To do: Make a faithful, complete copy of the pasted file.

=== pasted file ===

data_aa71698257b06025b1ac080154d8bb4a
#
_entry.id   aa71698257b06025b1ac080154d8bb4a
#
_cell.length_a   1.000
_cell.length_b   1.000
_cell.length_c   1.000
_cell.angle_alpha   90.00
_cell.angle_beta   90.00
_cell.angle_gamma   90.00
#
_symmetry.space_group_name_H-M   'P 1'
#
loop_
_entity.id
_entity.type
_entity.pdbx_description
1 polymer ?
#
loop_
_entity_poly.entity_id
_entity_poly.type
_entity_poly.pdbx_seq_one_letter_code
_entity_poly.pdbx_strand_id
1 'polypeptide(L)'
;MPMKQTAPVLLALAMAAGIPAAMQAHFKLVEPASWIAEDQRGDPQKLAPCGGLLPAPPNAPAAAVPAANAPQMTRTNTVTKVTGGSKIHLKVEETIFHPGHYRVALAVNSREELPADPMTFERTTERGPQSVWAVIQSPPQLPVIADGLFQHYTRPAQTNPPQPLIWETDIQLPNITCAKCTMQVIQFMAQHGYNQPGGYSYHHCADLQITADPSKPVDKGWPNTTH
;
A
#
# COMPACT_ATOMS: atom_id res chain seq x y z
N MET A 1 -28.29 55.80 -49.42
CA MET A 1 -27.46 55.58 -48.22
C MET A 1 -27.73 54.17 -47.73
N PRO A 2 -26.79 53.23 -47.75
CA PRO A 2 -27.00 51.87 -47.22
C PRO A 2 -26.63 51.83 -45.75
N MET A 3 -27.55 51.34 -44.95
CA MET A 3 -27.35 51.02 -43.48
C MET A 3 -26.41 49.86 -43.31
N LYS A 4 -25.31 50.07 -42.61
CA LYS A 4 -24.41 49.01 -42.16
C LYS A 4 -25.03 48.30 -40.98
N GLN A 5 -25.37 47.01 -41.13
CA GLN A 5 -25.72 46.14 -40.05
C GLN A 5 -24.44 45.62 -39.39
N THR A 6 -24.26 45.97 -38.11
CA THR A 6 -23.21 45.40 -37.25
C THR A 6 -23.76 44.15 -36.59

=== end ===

data_aa71698257b06025b1ac080154d8bb4a
#
_entry.id   aa71698257b06025b1ac080154d8bb4a
#
_cell.length_a   1.000
_cell.length_b   1.000
_cell.length_c   1.000
_cell.angle_alpha   90.00
_cell.angle_beta   90.00
_cell.angle_gamma   90.00
#
_symmetry.space_group_name_H-M   'P 1'
#
loop_
_entity.id
_entity.type
_entity.pdbx_description
1 polymer ?
#
loop_
_entity_poly.entity_id
_entity_poly.type
_entity_poly.pdbx_seq_one_letter_code
_entity_poly.pdbx_strand_id
1 'polypeptide(L)'
;MPMKQTAPVLLALAMAAGIPAAMQAHFKLVEPASWIAEDQRGDPQKLAPCGGLLPAPPNAPAAAVPAANAPQMTRTNTVTKVTGGSKIHLKVEETIFHPGHYRVALAVNSREELPADPMTFERTTERGPQSVWAVIQSPPQLPVIADGLFQHYTRPAQTNPPQPLIWETDIQLPNITCAKCTMQVIQFMAQHGYNQPGGYSYHHCADLQITADPSKPVDKGWPNTTH
;
A
#
# COMPACT_ATOMS: atom_id res chain seq x y z
N MET A 1 -28.29 55.80 -49.42
CA MET A 1 -27.46 55.58 -48.22
C MET A 1 -27.73 54.17 -47.73
N PRO A 2 -26.79 53.23 -47.75
CA PRO A 2 -27.00 51.87 -47.22
C PRO A 2 -26.63 51.83 -45.75
N MET A 3 -27.55 51.34 -44.95
CA MET A 3 -27.35 51.02 -43.48
C MET A 3 -26.41 49.86 -43.31
N LYS A 4 -25.31 50.07 -42.61
CA LYS A 4 -24.41 49.01 -42.16
C LYS A 4 -25.03 48.30 -40.98
N GLN A 5 -25.37 47.01 -41.13
CA GLN A 5 -25.72 46.14 -40.05
C GLN A 5 -24.44 45.62 -39.39
N THR A 6 -24.26 45.97 -38.11
CA THR A 6 -23.21 45.40 -37.25
C THR A 6 -23.76 44.15 -36.59